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#1142 Memento Aristotle’s River Creatures

Getting Perspective on Life and Death
Today we’re going to revisit Ward Farnsworth’s great book The Practicing Stoic. Chapter 4. It’s on “Death.” We’ll turn
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#1061 The God of Medicine

Prescribing Hardships to Cultivate Our Virtue
Continuing our exploration of Stoic practices that help us step in between stimulus and response so we can choose our optimal response,
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#1130 Alchemizing Adversity

Into Exceptional Opportunities for Growth
In our last +1, we all get issued our magic wand. It can alchemize any and all challenges into fuel for our growth. Thank you, Hermes and
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#1126 The Good Life

vs. The Good Mood
Not too long ago, we had fun revisiting some Stoic wisdom as we mined some goodness with a range of books—including Musonius Rufus’s
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#404 Caterpillars, Butterflies and You

(And Maslow, Aristotle, Stoics and Others)
In our last +1, we talked about Abraham Maslow’s wisdom and the ancient etymology of the word clamor in the context of your capacities
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#860 You and Your Gordion Knots

Conquering Our Super-Tricky Challenges
Skipping the longer philosophical chat about the ethics of being a conqueror, Today we’re going to chat about Alexander the Great. More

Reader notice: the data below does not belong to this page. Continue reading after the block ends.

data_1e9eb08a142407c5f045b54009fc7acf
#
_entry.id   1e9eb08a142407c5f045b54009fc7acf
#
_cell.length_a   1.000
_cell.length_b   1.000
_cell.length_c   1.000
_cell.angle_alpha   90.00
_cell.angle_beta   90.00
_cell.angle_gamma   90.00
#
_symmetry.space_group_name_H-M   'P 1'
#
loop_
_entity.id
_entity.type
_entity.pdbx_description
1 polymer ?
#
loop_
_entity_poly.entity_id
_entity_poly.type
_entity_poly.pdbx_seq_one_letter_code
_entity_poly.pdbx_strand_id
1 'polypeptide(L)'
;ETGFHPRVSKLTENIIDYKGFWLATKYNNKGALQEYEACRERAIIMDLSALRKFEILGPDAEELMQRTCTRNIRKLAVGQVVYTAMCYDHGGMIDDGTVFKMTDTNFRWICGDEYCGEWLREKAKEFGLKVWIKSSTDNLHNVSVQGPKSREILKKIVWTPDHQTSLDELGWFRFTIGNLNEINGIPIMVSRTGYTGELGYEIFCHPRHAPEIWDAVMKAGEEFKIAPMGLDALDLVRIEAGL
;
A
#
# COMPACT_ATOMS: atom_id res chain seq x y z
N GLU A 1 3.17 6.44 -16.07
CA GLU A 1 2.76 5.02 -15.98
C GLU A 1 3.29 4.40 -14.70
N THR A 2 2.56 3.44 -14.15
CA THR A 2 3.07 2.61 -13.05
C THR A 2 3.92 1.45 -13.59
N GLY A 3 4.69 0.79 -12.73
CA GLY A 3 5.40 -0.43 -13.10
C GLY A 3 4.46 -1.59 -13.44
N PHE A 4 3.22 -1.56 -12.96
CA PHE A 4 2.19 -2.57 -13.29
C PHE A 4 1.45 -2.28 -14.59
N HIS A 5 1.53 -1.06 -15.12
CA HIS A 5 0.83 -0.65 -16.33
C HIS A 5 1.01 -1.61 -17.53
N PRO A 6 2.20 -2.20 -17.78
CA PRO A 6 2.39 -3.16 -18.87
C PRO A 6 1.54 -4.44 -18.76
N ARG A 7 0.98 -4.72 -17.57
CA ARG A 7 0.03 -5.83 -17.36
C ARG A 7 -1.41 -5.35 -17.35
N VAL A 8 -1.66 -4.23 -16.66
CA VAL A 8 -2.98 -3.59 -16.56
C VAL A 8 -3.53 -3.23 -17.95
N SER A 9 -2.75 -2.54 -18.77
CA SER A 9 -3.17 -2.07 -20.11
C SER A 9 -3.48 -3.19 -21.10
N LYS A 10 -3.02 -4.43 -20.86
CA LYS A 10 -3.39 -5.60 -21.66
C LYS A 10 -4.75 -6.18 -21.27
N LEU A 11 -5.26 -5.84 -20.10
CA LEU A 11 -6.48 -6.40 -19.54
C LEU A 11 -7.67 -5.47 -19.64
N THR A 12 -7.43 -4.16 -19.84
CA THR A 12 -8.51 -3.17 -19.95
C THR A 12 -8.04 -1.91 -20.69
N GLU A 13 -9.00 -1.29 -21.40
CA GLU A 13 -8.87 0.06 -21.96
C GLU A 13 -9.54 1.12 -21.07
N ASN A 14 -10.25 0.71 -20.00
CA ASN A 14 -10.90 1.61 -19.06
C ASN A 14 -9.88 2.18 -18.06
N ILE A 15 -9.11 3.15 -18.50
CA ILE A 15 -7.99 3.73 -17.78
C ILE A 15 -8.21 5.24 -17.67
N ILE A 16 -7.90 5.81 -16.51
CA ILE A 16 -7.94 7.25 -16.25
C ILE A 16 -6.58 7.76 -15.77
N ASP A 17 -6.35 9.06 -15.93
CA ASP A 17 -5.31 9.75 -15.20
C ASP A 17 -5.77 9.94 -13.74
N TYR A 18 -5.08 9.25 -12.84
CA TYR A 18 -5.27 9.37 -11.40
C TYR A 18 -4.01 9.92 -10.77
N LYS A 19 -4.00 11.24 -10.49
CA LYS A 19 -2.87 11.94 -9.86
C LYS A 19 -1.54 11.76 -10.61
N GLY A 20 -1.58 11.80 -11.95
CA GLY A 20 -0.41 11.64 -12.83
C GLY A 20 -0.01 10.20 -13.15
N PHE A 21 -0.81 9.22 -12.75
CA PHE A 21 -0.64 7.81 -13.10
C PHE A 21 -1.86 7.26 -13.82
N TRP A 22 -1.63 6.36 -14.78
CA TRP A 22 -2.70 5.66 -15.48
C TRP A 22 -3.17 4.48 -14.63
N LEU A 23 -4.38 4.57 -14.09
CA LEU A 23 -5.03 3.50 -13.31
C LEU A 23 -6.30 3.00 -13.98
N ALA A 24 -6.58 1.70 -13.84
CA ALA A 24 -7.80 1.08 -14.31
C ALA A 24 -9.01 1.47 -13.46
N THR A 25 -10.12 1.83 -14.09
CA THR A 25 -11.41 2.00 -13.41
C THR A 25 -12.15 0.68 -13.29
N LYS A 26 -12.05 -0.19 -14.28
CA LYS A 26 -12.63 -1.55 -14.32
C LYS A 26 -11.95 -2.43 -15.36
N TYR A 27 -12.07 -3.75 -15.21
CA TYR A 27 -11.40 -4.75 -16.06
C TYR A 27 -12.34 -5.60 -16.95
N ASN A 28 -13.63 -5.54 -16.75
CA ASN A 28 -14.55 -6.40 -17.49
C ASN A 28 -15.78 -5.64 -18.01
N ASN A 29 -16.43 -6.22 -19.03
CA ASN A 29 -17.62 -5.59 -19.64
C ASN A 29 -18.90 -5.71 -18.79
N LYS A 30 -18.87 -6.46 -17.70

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#1129 Your Secret Weapon

Thank You, Epictetus and Hermes
In our last +1, we had some fun making our Optimize virtue compass. Recall the four cardinal points correspond with our four cardinal
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#503 For Whom the Siren Wails

Don’t Ask … It’s for You
The other day as I was driving to the mountain for my sunrise Trail work, I passed an ambulance in front of a house and saw two paramedics
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#1018 True Philosophy

Is the Practice of Noble Behavior
In our last +1, we talked about Musonius’s thoughts on theory vis-a-vis practice. Recall his wisdom: “Theory which teaches how one must
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#557 How to Reclaim Lost Time, Energy + Brainpower

Pro Tip: Practice Saying “I Don’t Know” + “I Don’t Care”
As we’ve discussed, Ryan Holiday is a modern Stoic. I think of him several times a day when I take his “Memento Mori” coin out of my
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#1017 Theory vs. Practice

Musonius Says: One Is More Important Than the Other
In our last +1, we got some great marriage advice from the Roman Socrates, Musonius Rufus. He told us that: “When this mutual care is
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#862 You, Seneca and Alexander the Great

On Philosophy
In our last couple +1s, we had some fun hanging out with Alexander the Great as we watched him bust out his sword and slice the Gordion Knot
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#378 Seneca on How to Give Advice

Like One Patient to Another
I recently interviewed Donald Robertson. Donald is one of the world’s leading thinkers on Stoicism. He wrote The Philosophy of Cognitive
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#850 Aurelius on Death